/   Home   /   Newsroom   /   Research in China

Scientists Mull Using Robots on Lunar Research Station

Dec 05, 2017     Email"> PrintText Size

Chinese scientists are discussing the possibility of building a lunar research station with robots on duty, a senior official from the China National Space Administration said recently.

The unmanned lunar surface infrastructure should have long-term energy supply, with robots carrying out scientific research and technical experiments, the official said, according to a report on thepaper.cn.

"By constructing lunar research stations, we can carry out lunar explorations that are larger in scale and richer in content," the unnamed official said at the recent 7th International Conference on Space Technology Innovation.

The official said that Chang'e 4 lunar probe, which aims to reach the far side of the moon that has never been touched by human probes, is expected to be launched in 2018.

Chang'e 5 lunar probe, which will collect samples on moon and return, might also be launched next year, which will mark the third step in the country's lunar program, the official said.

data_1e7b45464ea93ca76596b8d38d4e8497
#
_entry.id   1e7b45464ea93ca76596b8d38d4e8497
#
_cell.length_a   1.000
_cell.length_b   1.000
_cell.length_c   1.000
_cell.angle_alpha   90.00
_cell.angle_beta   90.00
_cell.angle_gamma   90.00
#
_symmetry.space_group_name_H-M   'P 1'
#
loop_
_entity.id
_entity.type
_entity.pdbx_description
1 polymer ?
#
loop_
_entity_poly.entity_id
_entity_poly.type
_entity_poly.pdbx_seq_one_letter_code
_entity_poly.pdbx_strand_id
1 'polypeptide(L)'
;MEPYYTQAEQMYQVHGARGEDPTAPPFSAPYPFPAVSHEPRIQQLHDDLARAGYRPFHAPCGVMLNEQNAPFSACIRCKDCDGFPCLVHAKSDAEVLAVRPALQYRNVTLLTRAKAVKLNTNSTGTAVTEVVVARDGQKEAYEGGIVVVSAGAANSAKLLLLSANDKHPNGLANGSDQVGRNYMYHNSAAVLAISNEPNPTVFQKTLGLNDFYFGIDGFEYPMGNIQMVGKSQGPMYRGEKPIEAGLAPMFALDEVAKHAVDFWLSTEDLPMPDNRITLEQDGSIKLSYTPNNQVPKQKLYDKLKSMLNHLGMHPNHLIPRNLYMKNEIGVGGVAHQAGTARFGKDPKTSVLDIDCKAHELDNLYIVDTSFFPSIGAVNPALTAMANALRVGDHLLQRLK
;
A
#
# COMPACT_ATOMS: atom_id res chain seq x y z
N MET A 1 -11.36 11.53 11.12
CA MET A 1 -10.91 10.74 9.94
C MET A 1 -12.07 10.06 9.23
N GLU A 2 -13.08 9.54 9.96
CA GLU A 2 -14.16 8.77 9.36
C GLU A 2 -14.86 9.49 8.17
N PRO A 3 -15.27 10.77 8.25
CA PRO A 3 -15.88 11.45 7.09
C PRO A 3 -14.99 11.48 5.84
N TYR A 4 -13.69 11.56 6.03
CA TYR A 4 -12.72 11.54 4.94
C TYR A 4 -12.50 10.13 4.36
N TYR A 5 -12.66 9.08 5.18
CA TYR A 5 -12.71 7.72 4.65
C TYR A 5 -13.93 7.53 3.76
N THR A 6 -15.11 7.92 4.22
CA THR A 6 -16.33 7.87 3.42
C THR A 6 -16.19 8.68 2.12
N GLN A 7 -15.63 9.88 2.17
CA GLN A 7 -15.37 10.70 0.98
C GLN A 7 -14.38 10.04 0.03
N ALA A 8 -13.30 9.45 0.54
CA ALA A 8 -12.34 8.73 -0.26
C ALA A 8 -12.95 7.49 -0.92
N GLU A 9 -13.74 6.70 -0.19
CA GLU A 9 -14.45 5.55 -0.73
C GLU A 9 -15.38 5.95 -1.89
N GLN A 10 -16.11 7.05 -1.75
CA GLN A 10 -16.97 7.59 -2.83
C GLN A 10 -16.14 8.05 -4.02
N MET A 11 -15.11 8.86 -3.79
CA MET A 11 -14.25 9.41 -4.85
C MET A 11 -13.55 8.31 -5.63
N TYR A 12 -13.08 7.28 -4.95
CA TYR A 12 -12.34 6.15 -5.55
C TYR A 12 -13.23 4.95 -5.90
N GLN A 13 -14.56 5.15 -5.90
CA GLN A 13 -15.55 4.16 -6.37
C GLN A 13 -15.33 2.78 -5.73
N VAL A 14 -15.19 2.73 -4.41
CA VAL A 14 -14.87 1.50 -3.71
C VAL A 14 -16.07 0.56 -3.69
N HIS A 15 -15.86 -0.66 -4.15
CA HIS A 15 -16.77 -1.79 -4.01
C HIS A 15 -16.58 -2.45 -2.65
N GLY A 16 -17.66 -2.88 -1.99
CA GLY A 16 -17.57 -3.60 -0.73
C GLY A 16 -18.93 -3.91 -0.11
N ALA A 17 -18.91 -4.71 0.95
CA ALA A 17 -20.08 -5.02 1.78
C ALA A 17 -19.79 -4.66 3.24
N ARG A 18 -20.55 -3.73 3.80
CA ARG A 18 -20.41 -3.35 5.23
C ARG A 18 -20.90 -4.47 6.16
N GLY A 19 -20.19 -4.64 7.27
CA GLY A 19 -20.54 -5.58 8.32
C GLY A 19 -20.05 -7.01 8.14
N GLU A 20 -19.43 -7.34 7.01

When the Chang'e 5 mission is completed, China will carry out three missions to investigate the geological structure and mineral composition at the lunar south pole region, taking back some samples, the official said.

China plans to carry out 4 deep space explorations between 2020 and 2030, namely Mars orbiting, landing and rover task, asteroid probe task, Mars sampling and returning task, and Jupiter and interplanetary crossing task.

China's first Mars probe will be launched by the Long March 5 carrier rocket in Wenchang, Hainan, in 2020. (chinadaily.com.cn)


(Editor: LIU Jia)



Related Articles

lunar;Imbrium basin;Yutu

Volcanic History of Imbrium Basin Revealed by Lunar Rover Yutu

Apr 29, 2015

Prof. LIN's team established the processing methods for three sets of scientific payload data and determined the chemical composition, mineral composition and structures of both the lunar regolith and shallow lunar crust. These results reveal that the Imbrium Basin has ha...


Chinese Orbiter Staying in Space for Tests

Dec 03, 2014

China's lunar orbiter continues to undergo tests in space after the return capsule landed on Earth, preparing for a future landing on the moon by Chang'e 5. When the return capsule of the lunar orbiter separated from the service module and landed in Siziwang Banner of the...

Contact Us

Copyright © 2002 - Chinese Academy of Sciences